matthew boyleston

There is the desert
that is a slow wick,
and the cactus and the highway
defiled in waves of heat.
There is the desert of this blank page
where waters freeze
and are released at the first light.
Water and salt water.
When Hugo hit these shores
people fled. Houses were torn
like families, trees uprooted
like sons. Storms clashed dunes,
Bagged, re-bagged. The aired salt
coated a new coast in its icing.
There is the blood moon
striped to peppermint by clouds.
There is the sliver of a gravestone on my shelf
split by kudzu from an antebellum
cemetery in Orangeburg,
and it spells MARGARET.
There is the field beyond the vineyard, beyond the orchard,
where a shuttered, clapboard farmhouse burned
leaving four brick sentinels
no one will curl up to in winter.
There is Miguel Marti i Pol
with Multiple Sclerosis,
he writes in Catalan.
He hears the breath’s rhythm
“When someone makes love with a nubile girl.”
There are the antiques of my grandmother’s house,
where every scratch of teak wood,
every broken doll
the groove-worn records of the victrola,
recall the lingering wings of the dead.
There is the deck of cards,
in four suits, aristocratic,
who will continually lose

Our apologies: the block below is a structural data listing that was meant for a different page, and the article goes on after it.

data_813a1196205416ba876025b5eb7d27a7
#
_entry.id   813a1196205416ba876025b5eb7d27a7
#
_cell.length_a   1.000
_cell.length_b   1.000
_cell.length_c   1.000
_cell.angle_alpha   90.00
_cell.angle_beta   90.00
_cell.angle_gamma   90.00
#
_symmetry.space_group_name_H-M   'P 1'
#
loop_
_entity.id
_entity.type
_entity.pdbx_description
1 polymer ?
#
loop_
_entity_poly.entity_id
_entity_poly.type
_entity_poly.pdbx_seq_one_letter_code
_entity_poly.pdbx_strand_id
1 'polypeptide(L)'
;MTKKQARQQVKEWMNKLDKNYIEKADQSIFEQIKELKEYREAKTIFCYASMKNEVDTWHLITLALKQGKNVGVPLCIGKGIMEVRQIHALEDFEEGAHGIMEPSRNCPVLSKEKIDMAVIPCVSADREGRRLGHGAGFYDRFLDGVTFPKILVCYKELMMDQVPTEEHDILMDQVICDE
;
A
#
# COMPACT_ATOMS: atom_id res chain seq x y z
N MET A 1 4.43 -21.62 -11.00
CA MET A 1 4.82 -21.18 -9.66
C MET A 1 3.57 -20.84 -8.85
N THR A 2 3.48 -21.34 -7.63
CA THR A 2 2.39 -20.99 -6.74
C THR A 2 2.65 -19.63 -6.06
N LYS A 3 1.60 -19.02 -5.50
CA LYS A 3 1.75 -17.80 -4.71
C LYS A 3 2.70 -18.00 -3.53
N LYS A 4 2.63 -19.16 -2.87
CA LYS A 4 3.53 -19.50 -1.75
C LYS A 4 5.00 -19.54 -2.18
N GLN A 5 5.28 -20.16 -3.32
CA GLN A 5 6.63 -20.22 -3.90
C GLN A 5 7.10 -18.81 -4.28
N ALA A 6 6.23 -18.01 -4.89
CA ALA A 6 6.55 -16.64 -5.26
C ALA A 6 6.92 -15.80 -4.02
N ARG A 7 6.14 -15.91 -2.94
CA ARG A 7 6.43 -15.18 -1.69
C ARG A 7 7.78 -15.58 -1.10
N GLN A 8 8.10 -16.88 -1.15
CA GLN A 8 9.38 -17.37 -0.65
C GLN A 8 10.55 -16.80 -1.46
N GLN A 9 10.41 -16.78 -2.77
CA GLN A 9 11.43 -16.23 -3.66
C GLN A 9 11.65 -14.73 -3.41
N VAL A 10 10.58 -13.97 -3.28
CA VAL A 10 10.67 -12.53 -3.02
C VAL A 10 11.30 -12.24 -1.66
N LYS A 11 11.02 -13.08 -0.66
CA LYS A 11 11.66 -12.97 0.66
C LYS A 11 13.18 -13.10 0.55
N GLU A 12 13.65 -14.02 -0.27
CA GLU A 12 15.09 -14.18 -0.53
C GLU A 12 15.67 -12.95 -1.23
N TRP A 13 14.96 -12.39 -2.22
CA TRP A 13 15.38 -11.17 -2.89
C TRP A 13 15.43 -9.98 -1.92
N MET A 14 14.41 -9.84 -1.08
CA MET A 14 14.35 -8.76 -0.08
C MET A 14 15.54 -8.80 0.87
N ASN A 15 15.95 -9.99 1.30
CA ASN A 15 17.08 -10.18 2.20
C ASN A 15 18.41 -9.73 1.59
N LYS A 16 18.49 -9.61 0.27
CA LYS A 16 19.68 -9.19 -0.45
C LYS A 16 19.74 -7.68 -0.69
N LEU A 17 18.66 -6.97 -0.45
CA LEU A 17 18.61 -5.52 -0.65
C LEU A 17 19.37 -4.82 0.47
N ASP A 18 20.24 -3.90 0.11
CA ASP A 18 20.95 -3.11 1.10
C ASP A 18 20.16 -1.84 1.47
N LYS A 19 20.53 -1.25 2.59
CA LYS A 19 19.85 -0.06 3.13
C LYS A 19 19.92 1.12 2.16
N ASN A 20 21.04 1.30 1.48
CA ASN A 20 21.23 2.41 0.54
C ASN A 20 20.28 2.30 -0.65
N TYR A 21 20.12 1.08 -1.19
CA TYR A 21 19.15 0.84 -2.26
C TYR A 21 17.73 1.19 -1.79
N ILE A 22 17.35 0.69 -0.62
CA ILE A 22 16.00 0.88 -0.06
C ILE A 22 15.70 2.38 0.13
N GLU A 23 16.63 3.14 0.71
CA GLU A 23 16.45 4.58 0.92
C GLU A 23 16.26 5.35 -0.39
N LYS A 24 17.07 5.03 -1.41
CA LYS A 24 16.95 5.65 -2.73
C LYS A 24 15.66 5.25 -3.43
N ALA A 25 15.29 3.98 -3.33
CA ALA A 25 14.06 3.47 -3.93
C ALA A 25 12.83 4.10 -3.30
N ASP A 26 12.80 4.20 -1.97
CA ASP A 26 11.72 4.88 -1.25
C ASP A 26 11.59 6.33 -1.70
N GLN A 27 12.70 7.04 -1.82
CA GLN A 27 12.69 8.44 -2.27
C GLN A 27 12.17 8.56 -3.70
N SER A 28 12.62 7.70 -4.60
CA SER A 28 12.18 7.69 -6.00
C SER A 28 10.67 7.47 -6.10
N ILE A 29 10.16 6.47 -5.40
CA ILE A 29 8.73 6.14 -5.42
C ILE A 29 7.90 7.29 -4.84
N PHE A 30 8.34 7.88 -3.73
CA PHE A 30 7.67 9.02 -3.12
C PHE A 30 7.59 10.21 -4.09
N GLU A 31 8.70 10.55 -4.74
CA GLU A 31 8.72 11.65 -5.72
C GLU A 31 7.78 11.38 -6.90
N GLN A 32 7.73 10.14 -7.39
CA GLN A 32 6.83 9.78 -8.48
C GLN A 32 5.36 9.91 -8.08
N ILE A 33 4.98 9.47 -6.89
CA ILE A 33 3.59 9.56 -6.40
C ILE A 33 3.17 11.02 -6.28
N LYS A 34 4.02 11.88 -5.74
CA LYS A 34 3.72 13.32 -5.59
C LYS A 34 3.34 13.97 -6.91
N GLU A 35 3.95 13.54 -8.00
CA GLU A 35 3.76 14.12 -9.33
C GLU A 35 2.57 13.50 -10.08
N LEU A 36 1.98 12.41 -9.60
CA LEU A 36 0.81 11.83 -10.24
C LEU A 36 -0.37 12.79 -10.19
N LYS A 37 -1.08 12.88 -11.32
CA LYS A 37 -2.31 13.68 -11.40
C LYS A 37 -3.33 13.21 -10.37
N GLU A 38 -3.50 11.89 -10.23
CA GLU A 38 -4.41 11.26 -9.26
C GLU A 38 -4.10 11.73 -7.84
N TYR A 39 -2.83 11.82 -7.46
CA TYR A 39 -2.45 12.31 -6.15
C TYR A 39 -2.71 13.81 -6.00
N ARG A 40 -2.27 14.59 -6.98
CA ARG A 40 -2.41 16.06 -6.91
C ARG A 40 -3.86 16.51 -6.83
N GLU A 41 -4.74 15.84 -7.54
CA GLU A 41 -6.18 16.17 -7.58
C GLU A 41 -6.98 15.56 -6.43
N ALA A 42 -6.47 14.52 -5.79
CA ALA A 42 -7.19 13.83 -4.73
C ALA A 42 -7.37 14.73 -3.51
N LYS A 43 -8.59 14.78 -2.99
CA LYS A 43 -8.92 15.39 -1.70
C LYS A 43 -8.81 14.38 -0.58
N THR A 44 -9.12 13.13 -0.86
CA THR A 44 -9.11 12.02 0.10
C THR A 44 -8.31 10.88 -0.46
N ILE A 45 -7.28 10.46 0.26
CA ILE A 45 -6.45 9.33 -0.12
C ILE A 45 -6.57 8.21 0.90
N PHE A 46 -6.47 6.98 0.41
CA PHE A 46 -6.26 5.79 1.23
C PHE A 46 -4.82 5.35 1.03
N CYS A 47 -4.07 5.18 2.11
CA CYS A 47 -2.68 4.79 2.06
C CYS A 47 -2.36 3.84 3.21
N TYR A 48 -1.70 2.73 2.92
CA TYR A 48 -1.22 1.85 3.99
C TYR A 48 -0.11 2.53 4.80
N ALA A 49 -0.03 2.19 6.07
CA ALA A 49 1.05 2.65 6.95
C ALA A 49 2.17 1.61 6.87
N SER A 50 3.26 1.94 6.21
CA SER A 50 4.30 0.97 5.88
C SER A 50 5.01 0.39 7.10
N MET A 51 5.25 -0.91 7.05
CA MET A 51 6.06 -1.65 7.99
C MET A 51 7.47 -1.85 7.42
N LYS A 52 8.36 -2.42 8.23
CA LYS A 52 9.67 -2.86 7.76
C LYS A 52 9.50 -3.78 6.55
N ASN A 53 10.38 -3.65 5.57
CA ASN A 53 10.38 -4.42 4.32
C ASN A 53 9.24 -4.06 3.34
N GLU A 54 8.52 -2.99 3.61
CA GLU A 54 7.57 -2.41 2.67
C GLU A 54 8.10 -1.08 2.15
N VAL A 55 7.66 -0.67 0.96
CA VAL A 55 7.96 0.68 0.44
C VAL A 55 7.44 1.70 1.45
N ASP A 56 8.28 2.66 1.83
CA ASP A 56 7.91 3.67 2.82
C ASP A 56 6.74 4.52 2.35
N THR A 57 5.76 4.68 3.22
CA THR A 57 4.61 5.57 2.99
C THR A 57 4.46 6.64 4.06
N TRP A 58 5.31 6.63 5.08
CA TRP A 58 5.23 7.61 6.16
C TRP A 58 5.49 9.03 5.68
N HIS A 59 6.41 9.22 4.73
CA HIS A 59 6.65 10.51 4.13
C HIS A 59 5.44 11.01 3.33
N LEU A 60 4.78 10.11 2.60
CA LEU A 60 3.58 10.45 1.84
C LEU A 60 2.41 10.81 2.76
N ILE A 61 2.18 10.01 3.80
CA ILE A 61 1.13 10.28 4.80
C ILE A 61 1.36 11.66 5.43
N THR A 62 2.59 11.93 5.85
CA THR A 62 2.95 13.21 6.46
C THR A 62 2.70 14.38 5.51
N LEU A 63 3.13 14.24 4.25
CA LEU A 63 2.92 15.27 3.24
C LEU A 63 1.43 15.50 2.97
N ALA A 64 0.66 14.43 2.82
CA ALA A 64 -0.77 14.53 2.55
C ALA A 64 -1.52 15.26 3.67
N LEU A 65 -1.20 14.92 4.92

their crispness in the shuffle of our hands.
There are vowels.
There is the blue heron on my dock,
a curved question mark.
There are many birds on the branch at my kitchen window.
The creak of hardwood floors
breathing back and forth at night when the frost sets in.
There is the bookshelf my grandfather built as a boy
to hold his Latin grammar
that still smells of the tobacco barn
where he plied the wood.
There is the guitar,
that was left behind by my uncle,
a long crack beneath the pick guard.
All is multiplication and division,
Sines, Cosines, and Tangents,
numbers I can no longer add
without counting my fingers.
There is a porcelain doorknob,
a paperweight from a dead house on my desk.
There is Michael,
my cousin, who lives alone
working glass to stained-glass,
he goes to sea two times a year,
a ship’s engineer, and we will not hear
from him for months on end.
There is the artery tug of an Otis Redding song,
and my father who pleads with the Lord
“to please let Otis have whatever it is he wants.”
There is both Epithalamion and Prothalamion.
What is released
when the gas pipe opens?
when the glacier moves?
when the Galapagos Tortoise
breathes his last breath,
the one whose shell was dated by Darwin?
What is released when wood warps,
when guitars buckle under the pressure of six strings?
All is kinetic and potential energy,
I have memorized geology,
I still forget the ground below your feet.
What is released when we wake
in the morning to the slant light
through Venetian blinds
written across our eyes?
What is in the hollow arc of my mouth?
There is enormity.
There is vast openness.
There is the voice of a blank continent
calling for jungle.
And what there is not
is a dark storm
slowly forming on the Gulf of Mexico.

Poetry for imaginative conservatives may be found in The Imaginative Conservative Bookstore

The painting above is Little Blue Heron by John James Audubon.

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